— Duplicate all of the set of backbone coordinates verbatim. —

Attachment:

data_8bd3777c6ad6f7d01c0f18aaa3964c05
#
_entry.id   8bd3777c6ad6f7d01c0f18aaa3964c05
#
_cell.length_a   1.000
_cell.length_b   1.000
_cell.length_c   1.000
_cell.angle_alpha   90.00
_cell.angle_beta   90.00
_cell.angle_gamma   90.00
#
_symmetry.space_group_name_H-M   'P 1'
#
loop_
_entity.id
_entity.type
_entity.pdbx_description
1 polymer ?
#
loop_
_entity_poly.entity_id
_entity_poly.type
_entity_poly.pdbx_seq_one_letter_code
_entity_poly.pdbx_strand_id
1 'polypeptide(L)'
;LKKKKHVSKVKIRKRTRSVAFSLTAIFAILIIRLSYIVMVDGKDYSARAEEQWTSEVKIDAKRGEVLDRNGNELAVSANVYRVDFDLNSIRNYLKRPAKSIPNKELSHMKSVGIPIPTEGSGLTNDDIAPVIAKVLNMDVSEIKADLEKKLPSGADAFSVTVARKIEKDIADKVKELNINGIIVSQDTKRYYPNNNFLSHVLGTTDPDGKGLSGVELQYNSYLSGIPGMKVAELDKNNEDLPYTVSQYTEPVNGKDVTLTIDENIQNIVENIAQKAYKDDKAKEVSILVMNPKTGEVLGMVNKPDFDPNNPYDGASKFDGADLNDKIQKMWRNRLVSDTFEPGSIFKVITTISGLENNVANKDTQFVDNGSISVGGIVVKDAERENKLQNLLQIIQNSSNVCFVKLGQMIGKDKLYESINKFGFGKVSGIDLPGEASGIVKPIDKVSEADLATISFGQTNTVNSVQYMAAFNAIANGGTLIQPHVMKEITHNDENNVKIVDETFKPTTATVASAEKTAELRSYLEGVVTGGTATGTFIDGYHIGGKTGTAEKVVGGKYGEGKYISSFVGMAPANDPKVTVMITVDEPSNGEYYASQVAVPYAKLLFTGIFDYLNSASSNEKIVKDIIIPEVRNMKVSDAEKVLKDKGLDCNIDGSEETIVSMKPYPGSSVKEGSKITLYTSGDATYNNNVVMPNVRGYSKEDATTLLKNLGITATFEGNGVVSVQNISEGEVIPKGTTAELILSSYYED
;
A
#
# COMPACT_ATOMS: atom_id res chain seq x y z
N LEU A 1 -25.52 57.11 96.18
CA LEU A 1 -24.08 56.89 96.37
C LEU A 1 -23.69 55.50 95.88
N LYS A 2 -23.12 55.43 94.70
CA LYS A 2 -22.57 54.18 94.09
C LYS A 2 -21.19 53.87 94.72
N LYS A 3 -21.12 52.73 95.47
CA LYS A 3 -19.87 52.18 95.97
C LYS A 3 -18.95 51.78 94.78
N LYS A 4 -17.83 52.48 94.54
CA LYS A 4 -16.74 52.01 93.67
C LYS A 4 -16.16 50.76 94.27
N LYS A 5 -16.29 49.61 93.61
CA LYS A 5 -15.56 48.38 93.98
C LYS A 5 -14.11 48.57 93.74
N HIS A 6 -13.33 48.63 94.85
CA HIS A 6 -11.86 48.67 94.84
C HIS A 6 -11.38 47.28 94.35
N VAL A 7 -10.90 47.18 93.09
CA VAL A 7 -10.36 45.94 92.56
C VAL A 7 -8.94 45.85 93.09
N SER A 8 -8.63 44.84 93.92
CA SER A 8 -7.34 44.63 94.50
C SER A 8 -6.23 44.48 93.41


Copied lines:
data_8bd3777c6ad6f7d01c0f18aaa3964c05
#
_entry.id   8bd3777c6ad6f7d01c0f18aaa3964c05
#
_cell.length_a   1.000
_cell.length_b   1.000
_cell.length_c   1.000
_cell.angle_alpha   90.00
_cell.angle_beta   90.00
_cell.angle_gamma   90.00
#
_symmetry.space_group_name_H-M   'P 1'
#
loop_
_entity.id
_entity.type
_entity.pdbx_description
1 polymer ?
#
loop_
_entity_poly.entity_id
_entity_poly.type
_entity_poly.pdbx_seq_one_letter_code
_entity_poly.pdbx_strand_id
1 'polypeptide(L)'
;LKKKKHVSKVKIRKRTRSVAFSLTAIFAILIIRLSYIVMVDGKDYSARAEEQWTSEVKIDAKRGEVLDRNGNELAVSANVYRVDFDLNSIRNYLKRPAKSIPNKELSHMKSVGIPIPTEGSGLTNDDIAPVIAKVLNMDVSEIKADLEKKLPSGADAFSVTVARKIEKDIADKVKELNINGIIVSQDTKRYYPNNNFLSHVLGTTDPDGKGLSGVELQYNSYLSGIPGMKVAELDKNNEDLPYTVSQYTEPVNGKDVTLTIDENIQNIVENIAQKAYKDDKAKEVSILVMNPKTGEVLGMVNKPDFDPNNPYDGASKFDGADLNDKIQKMWRNRLVSDTFEPGSIFKVITTISGLENNVANKDTQFVDNGSISVGGIVVKDAERENKLQNLLQIIQNSSNVCFVKLGQMIGKDKLYESINKFGFGKVSGIDLPGEASGIVKPIDKVSEADLATISFGQTNTVNSVQYMAAFNAIANGGTLIQPHVMKEITHNDENNVKIVDETFKPTTATVASAEKTAELRSYLEGVVTGGTATGTFIDGYHIGGKTGTAEKVVGGKYGEGKYISSFVGMAPANDPKVTVMITVDEPSNGEYYASQVAVPYAKLLFTGIFDYLNSASSNEKIVKDIIIPEVRNMKVSDAEKVLKDKGLDCNIDGSEETIVSMKPYPGSSVKEGSKITLYTSGDATYNNNVVMPNVRGYSKEDATTLLKNLGITATFEGNGVVSVQNISEGEVIPKGTTAELILSSYYED
;
A
#
# COMPACT_ATOMS: atom_id res chain seq x y z
N LEU A 1 -25.52 57.11 96.18
CA LEU A 1 -24.08 56.89 96.37
C LEU A 1 -23.69 55.50 95.88
N LYS A 2 -23.12 55.43 94.70
CA LYS A 2 -22.57 54.18 94.09
C LYS A 2 -21.19 53.87 94.72
N LYS A 3 -21.12 52.73 95.47
CA LYS A 3 -19.87 52.18 95.97
C LYS A 3 -18.95 51.78 94.78
N LYS A 4 -17.83 52.48 94.54
CA LYS A 4 -16.74 52.01 93.67
C LYS A 4 -16.16 50.76 94.27
N LYS A 5 -16.29 49.61 93.61
CA LYS A 5 -15.56 48.38 93.98
C LYS A 5 -14.11 48.57 93.74
N HIS A 6 -13.33 48.63 94.85
CA HIS A 6 -11.86 48.67 94.84
C HIS A 6 -11.38 47.28 94.35
N VAL A 7 -10.90 47.18 93.09
CA VAL A 7 -10.36 45.94 92.56
C VAL A 7 -8.94 45.85 93.09
N SER A 8 -8.63 44.84 93.92
CA SER A 8 -7.34 44.63 94.50
C SER A 8 -6.23 44.48 93.41